Dr. Greg Jorgensen
(505) 891-9440
1401 Barbara Loop SE
Rio Rancho, NM 87124

The Jorgensen Orthodontics Blog

Does My Child Need To Have Baby Teeth Removed?

Posted by Dr. Jorgensen on December 15th, 2013

Pulling Baby TeethOne of the most common questions I get from parents in my office and on this blog is whether or not their child should have baby teeth removed. Most baby teeth (primary or “milk” teeth) fall out on their own. There are times however when having them removed by your dentist is not only necessary, but beneficial. Conversely, there are times when you should not have baby teeth removed. While I cannot diagnose your child’s problems online, here are some general guidelines to help you understand when removing primary teeth is appropriate.
For a detailed explanation of when baby teeth normally fall out on their own, please refer to my article http://www.gregjorgensen.com/blog/2012/06/at-what-age-do-baby-teeth-normally-fall-out/. That article explains that although there can be variations from normal, there are certain patterns that most children follow in the loss of their primary teeth. The first step in any examination of children in my office is to take inventory of how many primary and permanent teeth they have. If they have more than they should for their age, my list of possible causes includes the following: an overall developmental delay, crowding, and impacted or missing permanent teeth. Before I offer an opinion however, I always look at a radiograph.

If the loss of primary teeth is slow but in the right sequence, I generally don’t worry until a child is two years behind. If the primary teeth “hang around” too long they can adversely affect the eruption path of the underlying permanent ones. For example, if a lower primary canine is still in place at age 10 or 11 (normally lost at 9), I’m not too concerned. I will probably recommend that it be removed at age 12 however. Another milestone that I consider is the eruption of the permanent second molars. Once they are in, any remaining primary teeth need to go.

There are other orthodontic reasons for removing primary teeth besides falling behind schedule. An obvious one is when a permanent tooth starts to come in adjacent to a primary one that isn’t loose. This commonly happens in the lower anterior when a permanent incisor erupts behind a primary one or in the upper canine area when a permanent canine erupts in front of the baby one (a “fang”). Removing the primary teeth in these instances is necessary but it does NOT correct the crowding that created the problem. It is important to realize that pulling BABY teeth never corrects crowding. It only “kicks the can down the road.” Eventually there will have to be expansion or extraction of permanent teeth if the final result is to be uncrowded.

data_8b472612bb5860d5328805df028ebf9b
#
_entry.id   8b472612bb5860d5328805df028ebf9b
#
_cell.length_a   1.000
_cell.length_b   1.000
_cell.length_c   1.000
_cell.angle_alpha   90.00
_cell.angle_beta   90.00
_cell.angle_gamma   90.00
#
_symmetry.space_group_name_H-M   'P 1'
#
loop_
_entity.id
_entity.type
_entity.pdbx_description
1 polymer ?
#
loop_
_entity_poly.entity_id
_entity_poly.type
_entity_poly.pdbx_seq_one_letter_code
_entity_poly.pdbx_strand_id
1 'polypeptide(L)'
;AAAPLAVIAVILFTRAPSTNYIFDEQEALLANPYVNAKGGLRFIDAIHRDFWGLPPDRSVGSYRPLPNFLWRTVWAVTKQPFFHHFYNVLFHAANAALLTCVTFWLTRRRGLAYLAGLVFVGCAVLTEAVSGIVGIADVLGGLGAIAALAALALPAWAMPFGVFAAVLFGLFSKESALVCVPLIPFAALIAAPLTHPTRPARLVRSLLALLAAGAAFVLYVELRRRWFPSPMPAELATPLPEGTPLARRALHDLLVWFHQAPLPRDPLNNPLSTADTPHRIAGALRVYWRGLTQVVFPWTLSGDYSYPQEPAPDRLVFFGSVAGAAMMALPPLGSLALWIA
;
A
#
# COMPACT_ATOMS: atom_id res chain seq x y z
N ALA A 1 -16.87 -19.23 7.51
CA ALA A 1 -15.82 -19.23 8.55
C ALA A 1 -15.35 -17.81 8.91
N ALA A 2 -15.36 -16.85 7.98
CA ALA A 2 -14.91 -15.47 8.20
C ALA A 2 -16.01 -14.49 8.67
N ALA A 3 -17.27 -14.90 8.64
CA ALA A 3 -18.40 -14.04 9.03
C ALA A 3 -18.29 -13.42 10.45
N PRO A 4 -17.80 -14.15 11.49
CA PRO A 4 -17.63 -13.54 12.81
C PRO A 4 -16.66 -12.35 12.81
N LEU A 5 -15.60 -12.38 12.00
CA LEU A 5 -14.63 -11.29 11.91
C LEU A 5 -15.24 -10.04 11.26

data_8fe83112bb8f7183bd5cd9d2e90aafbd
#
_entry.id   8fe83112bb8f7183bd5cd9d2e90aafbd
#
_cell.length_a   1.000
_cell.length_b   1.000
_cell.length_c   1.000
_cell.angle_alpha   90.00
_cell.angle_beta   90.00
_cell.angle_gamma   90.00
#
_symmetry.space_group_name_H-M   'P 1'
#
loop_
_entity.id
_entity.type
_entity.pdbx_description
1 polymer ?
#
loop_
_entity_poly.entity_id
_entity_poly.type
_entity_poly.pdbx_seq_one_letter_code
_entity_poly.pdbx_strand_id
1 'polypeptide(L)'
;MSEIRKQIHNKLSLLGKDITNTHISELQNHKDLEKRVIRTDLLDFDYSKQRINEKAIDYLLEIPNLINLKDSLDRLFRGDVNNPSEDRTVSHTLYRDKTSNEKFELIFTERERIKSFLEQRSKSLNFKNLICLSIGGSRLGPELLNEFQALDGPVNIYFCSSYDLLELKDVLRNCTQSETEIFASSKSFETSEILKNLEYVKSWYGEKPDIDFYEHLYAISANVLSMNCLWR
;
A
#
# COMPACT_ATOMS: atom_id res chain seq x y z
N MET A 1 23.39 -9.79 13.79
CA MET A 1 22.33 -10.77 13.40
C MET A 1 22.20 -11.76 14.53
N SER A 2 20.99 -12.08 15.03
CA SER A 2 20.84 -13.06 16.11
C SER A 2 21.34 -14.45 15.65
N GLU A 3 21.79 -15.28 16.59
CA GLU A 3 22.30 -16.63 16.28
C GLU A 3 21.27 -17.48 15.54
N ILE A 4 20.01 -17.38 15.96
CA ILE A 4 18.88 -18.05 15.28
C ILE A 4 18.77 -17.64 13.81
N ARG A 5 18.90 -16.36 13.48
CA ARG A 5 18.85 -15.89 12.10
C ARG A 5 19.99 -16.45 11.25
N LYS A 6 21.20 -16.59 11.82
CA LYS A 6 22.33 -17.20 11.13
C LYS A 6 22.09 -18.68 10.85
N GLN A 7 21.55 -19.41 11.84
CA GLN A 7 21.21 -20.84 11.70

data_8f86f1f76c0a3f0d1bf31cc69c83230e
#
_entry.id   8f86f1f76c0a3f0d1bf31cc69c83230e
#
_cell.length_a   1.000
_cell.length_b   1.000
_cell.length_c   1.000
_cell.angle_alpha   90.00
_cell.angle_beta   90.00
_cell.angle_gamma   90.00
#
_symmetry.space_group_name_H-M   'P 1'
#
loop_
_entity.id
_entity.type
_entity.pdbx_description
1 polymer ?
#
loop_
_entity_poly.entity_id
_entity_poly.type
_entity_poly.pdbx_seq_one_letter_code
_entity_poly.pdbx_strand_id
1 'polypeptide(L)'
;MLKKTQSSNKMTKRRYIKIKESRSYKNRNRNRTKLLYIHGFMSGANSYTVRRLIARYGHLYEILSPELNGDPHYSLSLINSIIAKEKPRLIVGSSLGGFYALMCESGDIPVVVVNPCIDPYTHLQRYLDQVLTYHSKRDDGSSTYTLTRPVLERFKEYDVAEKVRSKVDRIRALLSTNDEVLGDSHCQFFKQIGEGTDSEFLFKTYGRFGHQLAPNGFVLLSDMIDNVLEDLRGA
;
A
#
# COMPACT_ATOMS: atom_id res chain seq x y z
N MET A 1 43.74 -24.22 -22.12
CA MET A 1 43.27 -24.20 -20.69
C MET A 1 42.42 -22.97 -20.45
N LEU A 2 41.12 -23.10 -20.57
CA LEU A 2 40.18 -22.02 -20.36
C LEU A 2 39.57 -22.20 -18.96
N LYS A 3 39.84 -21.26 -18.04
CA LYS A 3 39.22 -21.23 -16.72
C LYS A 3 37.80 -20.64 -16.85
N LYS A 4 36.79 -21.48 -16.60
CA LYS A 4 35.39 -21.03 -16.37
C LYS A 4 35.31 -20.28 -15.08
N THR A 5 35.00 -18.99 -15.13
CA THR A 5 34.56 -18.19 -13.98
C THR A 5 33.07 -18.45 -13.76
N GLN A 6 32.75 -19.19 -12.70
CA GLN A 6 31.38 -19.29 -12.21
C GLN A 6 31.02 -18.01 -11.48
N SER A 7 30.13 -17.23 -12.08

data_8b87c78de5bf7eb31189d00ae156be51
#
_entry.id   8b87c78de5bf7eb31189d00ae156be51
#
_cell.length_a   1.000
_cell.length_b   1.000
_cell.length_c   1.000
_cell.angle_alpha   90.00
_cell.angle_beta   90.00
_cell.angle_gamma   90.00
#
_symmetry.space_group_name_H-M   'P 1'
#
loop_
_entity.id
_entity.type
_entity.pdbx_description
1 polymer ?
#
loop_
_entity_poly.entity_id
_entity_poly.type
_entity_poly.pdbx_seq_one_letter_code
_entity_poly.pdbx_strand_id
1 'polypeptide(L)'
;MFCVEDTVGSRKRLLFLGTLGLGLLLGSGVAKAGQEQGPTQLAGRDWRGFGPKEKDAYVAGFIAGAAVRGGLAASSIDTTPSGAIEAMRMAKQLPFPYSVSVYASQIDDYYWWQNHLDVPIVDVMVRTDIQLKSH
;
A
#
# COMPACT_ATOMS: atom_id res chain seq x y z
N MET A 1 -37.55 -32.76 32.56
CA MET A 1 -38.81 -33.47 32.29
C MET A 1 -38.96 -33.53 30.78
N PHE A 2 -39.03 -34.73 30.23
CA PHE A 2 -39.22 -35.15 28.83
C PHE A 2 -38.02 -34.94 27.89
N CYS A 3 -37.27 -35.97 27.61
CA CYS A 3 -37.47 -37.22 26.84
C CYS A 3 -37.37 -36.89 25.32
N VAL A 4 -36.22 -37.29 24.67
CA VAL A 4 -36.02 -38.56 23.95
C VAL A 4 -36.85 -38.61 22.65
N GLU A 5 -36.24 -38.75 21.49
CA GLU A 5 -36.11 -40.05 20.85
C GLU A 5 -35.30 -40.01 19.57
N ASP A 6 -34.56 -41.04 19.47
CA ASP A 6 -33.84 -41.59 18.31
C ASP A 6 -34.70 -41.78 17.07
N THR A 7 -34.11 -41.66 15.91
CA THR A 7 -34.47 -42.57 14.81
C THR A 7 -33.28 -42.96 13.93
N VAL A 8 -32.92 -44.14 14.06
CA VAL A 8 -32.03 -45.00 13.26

Another time when primary teeth need to be removed is when doing so will change the eruption path of the associated permanent teeth. This is commonly done in the area of the upper canines and all second bicuspids. CBCT scans (3D x–rays) are excellent for helping me determine when removing primary teeth will help permanent ones come in better. Removing primary teeth at the right time can possibly save patients from more complicated treatment or even prevent surgery down the road.

Sometimes primary teeth must be removed by your dentist for other reasons (infection, trauma, etc.). When this happens, it is important that the space be maintained until the underlying permanent teeth are in place. If a “space maintainer” is not placed immediately and the adjacent teeth shift into the vacated area, the eruption of the corresponding permanent teeth may be affected or prevented.

Lastly, there are times when it is better to not remove primary teeth. Primary teeth should be restored and maintained if possible until the underlying permanent ones are ready to come in since they preserve the needed space. If the corresponding permanent teeth are missing however, you and your orthodontist will need to determine how to deal with the situation. If he or she decides that the space will eventually be closed, early removal of the primary tooth might be helpful. If you are going to eventually replace the missing permanent tooth with an implant, it may be best to preserve the primary one as long as possible to preserve the space and keep the surrounding gums and bone healthy.

As you can see, primary teeth serve an important function in the development of the permanent smile. Every child is unique and the decision whether or not to have primary teeth removed is one that you and your local orthodontist will have to make together.

NOTE: The author, Dr. Greg Jorgensen, is a board-certified orthodontist who is in the private practice of orthodontics in Rio Rancho, New Mexico (a suburb on the westside of Albuquerque). He was trained at BYU, Washington University in St. Louis, and the University of Iowa in the United States. Dr. Jorgensen’s 25 years of specialty practice and 10,000 finished cases qualify him an expert in two-phase treatment, extraction and non-extraction therapy, functional orthodontics, clear aligners (Invisalign), and multiple bracket systems (including conventional braces, Damon and other self-ligating brackets, Suresmile, and lingual braces). This blog for informational purposes only and is designed to help consumers understand currently accepted orthodontic concepts. It is not a venue for debating alternative treatment theories. Dr. Jorgensen is licensed to diagnose and treat patients only in the state of New Mexico. He cannot diagnose cases described in comments nor can he select treatment plans for readers. Because he has over 25,000 readers each month, it is impossible for him respond to all questions. Please read all of the comments associated with each article as most of the questions he receives each week have been asked and answered previously. The opinions expressed here are protected by copyright laws and can only be used with written permission from the author.